Canada’s Trudeau pledges assault rifle ban, pivots campaign amid blackface scandal
TORONTO (Reuters) – Canadian Prime Minister Justin Trudeau, embroiled in a blackface picture scandal, on Friday pledged to ban military-style assault rifles in the country’s most ethnically diverse city in a bid to get his campaign back on issue.
Trudeau is campaigning in Toronto with less than five weeks to go before his Liberals fight an Oct. 21 national election and two days after at least two bombshell images of him in blackface emerged, as well as a video showing him with blacked up face and body wearing a curly haired wig.
The scandal over the pictures – which could propel the rival Conservative Party into power – is still dominating headlines both at home and abroad.
U.S. President Donald Trump, who has clashed with Trudeau in the past, said in the Oval Office on Friday, “I’m surprised and I was more surprised when I saw the number of times.”
Trudeau, 47, sidestepped questions both about Trump’s comments and whether the affair had damaged Canada’s image abroad, repeating that he was very sorry for what he had done when younger.
Liberals need to hang onto Toronto, Canada’s largest city, to have any chance of retaining power. The city has faced a recent escalation in gun violence, and that why Trudeau made his gun ban announcement there.
“Thoughts and prayers aren’t going to cut it,” Trudeau told a news conference. “We know you do not need a military grade assault weapon, one designed to kill the largest number of people in the shortest amount of time, to take down a deer.”
This month, a 17-year-old was killed by gunfire and five other people were wounded in a community just outside of Toronto, and two days later another person was killed in a shooting on a major highway.
Four members of cabinet turned up at the announcement to show their support, including Finance Minister Bill Morneau and Foreign Minister Chrystia Freeland. Around two dozen legislators and candidates were also present and Trudeau shook hands or hugged every Liberal on the stage at the end of the event.
Freeland, who represents a parliamentary constituency in Toronto, said in a statement late yesterday she was “troubled and disappointed” by images of the prime minister in blackface, but that she accepted his apology.
Earlier in the day, Trudeau walked down the street in Toronto’s Danforth district, where the sitting Liberal member of parliament faces a tough fight.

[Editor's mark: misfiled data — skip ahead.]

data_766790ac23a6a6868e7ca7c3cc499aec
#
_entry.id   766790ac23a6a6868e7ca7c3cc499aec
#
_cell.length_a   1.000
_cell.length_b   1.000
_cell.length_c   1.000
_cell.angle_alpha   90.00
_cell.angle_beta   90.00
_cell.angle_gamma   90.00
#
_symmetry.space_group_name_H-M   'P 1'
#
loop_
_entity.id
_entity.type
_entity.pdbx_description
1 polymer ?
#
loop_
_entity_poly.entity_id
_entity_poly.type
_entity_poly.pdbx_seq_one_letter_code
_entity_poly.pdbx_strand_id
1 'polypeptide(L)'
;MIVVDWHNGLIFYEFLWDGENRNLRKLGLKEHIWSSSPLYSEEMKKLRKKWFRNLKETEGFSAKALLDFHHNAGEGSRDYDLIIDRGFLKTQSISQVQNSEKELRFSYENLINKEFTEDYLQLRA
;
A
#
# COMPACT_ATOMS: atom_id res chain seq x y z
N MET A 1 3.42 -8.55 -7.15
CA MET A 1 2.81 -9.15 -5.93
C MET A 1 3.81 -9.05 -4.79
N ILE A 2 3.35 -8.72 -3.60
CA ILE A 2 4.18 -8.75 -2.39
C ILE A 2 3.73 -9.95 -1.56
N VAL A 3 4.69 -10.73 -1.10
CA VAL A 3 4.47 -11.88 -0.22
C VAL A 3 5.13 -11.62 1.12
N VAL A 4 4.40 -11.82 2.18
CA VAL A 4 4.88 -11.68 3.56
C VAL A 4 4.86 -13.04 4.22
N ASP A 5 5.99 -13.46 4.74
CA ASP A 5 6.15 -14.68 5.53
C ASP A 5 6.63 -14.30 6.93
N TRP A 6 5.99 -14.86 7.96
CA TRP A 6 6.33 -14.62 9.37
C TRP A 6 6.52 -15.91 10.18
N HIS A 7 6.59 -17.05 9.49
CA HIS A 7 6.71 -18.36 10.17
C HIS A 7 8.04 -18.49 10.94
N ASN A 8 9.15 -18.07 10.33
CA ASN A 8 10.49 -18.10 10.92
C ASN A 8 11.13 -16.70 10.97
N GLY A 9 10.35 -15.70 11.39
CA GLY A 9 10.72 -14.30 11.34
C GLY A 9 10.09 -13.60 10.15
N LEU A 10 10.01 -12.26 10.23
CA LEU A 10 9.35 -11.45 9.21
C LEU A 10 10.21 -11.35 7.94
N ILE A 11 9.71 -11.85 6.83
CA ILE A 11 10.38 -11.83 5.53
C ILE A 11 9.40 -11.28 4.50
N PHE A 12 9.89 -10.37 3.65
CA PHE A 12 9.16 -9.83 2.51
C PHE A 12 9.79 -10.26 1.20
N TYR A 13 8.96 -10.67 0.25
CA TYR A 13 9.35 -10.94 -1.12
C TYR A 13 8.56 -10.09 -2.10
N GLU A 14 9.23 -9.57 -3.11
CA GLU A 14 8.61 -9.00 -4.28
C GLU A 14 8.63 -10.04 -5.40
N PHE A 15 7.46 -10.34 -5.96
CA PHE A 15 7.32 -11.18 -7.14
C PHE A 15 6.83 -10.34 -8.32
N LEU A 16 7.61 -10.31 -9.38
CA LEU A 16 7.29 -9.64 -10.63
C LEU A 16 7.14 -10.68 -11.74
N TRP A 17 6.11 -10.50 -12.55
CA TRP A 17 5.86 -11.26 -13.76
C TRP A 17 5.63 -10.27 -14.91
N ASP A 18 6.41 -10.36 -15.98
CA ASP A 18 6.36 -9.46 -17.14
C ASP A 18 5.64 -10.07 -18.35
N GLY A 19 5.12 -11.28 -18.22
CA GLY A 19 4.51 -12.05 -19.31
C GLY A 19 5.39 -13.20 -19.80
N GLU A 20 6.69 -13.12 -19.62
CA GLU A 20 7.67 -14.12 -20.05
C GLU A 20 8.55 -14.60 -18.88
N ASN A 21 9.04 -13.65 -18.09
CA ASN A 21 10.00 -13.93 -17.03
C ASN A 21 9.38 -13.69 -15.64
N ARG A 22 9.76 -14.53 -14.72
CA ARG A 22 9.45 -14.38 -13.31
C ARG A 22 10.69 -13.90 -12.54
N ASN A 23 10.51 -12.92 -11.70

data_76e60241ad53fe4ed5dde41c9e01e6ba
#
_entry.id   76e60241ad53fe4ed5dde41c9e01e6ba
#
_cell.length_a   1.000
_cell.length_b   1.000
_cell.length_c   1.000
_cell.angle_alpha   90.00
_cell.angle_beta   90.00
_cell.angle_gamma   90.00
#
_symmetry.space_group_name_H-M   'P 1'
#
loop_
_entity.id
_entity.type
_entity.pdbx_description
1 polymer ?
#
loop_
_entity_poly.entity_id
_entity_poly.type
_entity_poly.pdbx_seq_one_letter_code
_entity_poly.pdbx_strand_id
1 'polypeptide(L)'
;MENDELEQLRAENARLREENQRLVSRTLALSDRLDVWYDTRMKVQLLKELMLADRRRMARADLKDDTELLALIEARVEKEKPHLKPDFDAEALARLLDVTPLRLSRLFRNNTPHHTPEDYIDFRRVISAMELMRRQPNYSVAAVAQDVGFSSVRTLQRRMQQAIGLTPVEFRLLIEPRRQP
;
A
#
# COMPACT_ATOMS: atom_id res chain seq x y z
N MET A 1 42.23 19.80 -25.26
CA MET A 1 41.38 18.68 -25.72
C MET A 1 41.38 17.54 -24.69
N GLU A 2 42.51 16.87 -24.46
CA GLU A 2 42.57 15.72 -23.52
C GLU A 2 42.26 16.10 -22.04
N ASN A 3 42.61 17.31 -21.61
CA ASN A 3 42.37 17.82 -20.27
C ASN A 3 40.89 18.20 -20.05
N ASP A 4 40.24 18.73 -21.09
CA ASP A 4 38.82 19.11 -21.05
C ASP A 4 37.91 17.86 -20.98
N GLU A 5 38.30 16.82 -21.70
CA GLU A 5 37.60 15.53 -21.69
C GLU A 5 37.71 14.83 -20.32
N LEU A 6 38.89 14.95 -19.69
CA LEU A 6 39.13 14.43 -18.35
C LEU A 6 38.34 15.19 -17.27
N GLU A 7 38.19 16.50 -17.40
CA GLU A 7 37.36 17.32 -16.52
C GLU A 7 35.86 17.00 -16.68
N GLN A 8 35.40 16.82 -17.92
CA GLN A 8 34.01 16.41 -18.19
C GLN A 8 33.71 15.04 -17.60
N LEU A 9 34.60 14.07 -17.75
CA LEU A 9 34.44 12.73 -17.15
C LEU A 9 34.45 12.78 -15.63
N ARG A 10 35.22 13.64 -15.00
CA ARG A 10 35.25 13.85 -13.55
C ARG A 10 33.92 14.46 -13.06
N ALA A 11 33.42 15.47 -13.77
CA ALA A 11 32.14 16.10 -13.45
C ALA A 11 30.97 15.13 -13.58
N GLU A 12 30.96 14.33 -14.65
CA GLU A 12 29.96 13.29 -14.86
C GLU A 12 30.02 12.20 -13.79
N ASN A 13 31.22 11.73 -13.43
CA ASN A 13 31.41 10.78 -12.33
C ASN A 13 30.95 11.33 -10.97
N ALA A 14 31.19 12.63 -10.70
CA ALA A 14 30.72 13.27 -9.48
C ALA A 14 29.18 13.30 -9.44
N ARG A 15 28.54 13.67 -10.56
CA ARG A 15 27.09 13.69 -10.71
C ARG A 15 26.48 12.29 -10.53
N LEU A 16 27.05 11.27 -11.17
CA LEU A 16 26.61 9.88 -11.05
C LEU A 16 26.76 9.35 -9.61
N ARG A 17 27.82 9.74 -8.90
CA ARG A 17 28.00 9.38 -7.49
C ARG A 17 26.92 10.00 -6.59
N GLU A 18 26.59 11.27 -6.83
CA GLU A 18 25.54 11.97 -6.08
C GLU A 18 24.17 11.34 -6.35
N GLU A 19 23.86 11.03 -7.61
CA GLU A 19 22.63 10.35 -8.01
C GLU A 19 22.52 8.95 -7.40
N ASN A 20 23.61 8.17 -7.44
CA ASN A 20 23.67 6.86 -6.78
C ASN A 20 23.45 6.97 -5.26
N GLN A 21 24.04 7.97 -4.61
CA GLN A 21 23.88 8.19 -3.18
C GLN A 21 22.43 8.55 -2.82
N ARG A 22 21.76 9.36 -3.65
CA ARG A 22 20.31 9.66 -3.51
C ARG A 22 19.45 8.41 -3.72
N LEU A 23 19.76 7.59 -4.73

Most of the people he met seemed delighted to meet him, including a young woman who embraced him four times and posed for a selfie.
Stay-at-home father Stu Simmons said the blackface photo was not important as long as Trudeau did his job.
“I dressed up as The Hulk when I was 18 and no one’s going to get mad at me about that, except perhaps the Martians,” he told Reuters.
Not everyone was welcoming. “Where’s your black face, man?” shouted one woman at Trudeau. “Good morning,” he replied.
Liberals said that while the scandal is politically damaging, voters will ultimately be more interested in concrete measures such as the new gun rules.
Those announced on Friday include a buyback program for all legally purchased assault rifles, and a Liberal government would also work with other levels of government to give municipalities the ability to further restrict or ban handguns.
Before the blackface images emerged two days ago, polls showed Trudeau running head-to-head with his main rival, Conservative Party leader Andrew Scheer.
When asked about gun control before Trudeau’s announcement, Scheer said he does not believe “blanket bans” are effective and that boosting police resources “to go after criminal and illegal firearms” works better.
Trudeau’s campaign was upended when Time magazine on Wednesday published an image of the prime minister, who is known to be a strong advocate for multiculturalism, with his face blackened at a 2001 “Arabian Nights” party when he was a 29-year-old teacher at a Vancouver private school.
Other images have since emerged, and Trudeau said on Thursday he was “wary” of ruling out the existence of even more because he could not remember those that had already come to light.
On Friday, Trudeau said a video that emerged on Thursday showing him with his arms, face and even parts of his legs blackened came from a costume day when he worked as a whitewater rafting guide on the Red River in Quebec, when he was in his early 20s.
Additional reporting by Steve Holland in Washington and Kelsey Johnson and Steve Scherer in Ottawa; writing by David Ljunggren and Steve Scherer, Editing by David Gregorio and Nick Zieminski